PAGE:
Participating research firms and agencies include ZenithOptimedia, Jack Myers Media Business Network, Pivotal Research, BIA/Kelsey and SNL Kagan.

Last year at this time, the TVNewsCheck Spot Forecast for 2013 said total spot would fall 7%, while core would rise 4%. This year’s reforecast for 2013 was about the same for core, but down more than two additional points for the total, to -9.3%.

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The respondents attribute the steeper decline for total spot in the reforecast to higher than expected political spending in 2012, making for tougher comparisons, and lower than expected advocacy spending in early 2013. Also, the percentages may have been affected by the fact that the participants in the original survey were slightly different than those in the reforecast.

Political advertising from campaigns and advocacy groups will account for most of spot growth next year.

Elizabeth Wilner, VP of the research firm Kantar Media CMAG, says her firm hasn’t put out an official ad projection for the midterm elections yet, but she expects it could be north of $3 billion. “There will be a lot of competitive primaries — Senate and gubernatorial races,” she says. “At the same time, there will be relatively few competitive House races.”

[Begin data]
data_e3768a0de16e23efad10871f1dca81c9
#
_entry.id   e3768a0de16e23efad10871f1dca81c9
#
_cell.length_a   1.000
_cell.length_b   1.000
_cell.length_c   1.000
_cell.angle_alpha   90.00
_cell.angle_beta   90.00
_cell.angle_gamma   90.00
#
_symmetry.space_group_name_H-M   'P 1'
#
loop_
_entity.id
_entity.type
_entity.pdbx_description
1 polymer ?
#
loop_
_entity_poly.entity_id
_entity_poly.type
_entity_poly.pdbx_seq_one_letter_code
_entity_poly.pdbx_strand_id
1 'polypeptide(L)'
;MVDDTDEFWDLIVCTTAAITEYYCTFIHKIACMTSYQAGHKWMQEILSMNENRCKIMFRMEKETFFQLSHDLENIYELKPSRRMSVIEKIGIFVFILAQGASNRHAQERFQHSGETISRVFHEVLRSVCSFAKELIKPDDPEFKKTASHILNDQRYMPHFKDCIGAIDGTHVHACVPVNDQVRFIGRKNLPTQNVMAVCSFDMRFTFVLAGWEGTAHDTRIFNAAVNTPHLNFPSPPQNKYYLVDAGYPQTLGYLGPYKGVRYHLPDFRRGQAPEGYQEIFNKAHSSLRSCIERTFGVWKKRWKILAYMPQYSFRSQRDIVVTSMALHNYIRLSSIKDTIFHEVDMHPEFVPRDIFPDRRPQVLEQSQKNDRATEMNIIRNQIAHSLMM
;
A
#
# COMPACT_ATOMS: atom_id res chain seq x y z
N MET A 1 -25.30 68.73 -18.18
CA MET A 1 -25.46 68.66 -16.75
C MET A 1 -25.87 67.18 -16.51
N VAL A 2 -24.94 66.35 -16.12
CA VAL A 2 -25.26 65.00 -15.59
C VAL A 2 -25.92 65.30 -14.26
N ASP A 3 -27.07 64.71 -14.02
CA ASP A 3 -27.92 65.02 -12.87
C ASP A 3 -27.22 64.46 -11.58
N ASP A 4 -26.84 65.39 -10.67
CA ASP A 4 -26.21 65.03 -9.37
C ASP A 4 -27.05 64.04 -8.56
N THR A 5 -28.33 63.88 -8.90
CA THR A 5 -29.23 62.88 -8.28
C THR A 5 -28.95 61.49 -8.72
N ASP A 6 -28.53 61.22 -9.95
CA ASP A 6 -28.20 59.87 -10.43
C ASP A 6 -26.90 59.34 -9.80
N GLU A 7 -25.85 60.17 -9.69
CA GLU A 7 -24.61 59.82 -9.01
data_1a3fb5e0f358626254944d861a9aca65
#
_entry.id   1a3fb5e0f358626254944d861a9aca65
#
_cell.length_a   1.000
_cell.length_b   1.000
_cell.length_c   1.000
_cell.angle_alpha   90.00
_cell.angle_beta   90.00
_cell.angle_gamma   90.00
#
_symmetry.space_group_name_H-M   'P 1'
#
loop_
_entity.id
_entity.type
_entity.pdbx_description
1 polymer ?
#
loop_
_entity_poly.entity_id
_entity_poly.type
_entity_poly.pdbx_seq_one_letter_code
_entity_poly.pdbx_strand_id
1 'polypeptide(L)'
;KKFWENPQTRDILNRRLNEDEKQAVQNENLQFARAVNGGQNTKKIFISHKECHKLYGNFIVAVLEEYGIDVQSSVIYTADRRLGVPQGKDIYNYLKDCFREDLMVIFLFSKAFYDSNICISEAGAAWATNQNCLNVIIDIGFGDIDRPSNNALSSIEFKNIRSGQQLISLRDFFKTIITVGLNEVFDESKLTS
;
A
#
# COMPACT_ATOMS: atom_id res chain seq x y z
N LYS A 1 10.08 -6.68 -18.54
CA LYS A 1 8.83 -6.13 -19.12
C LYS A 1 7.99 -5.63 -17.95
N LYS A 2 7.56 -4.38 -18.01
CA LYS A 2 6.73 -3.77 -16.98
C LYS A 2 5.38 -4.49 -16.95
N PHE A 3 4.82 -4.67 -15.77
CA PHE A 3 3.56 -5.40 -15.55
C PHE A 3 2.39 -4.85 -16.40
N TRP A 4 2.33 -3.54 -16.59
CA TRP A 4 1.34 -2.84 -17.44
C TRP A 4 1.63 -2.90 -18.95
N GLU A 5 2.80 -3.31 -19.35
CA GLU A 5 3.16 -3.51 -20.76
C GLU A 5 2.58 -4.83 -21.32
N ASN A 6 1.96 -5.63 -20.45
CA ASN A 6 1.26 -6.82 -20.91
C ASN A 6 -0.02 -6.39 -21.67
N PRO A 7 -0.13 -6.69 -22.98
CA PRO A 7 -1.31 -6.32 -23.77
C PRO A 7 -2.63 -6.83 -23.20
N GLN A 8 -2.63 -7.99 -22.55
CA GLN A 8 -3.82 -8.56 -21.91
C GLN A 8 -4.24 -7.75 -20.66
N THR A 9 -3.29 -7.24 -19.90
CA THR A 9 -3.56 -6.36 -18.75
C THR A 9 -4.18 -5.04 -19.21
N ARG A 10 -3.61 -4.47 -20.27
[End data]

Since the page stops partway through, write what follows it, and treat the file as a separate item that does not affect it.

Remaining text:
Wilner adds that the money will be more evenly disbursed than it was in the presidential election year of 2012, when it was concentrated in 10 battleground states. Next year will see 30 Senate and 30 gubernatorial races.

Robin Flynn, a senior analyst at SNL Kagan, says that in the last midterm election year, 2010, more than $2 billion of political money flowed into media companies, the lion’s share going to stations. And she expects 2014’s numbers to be even better.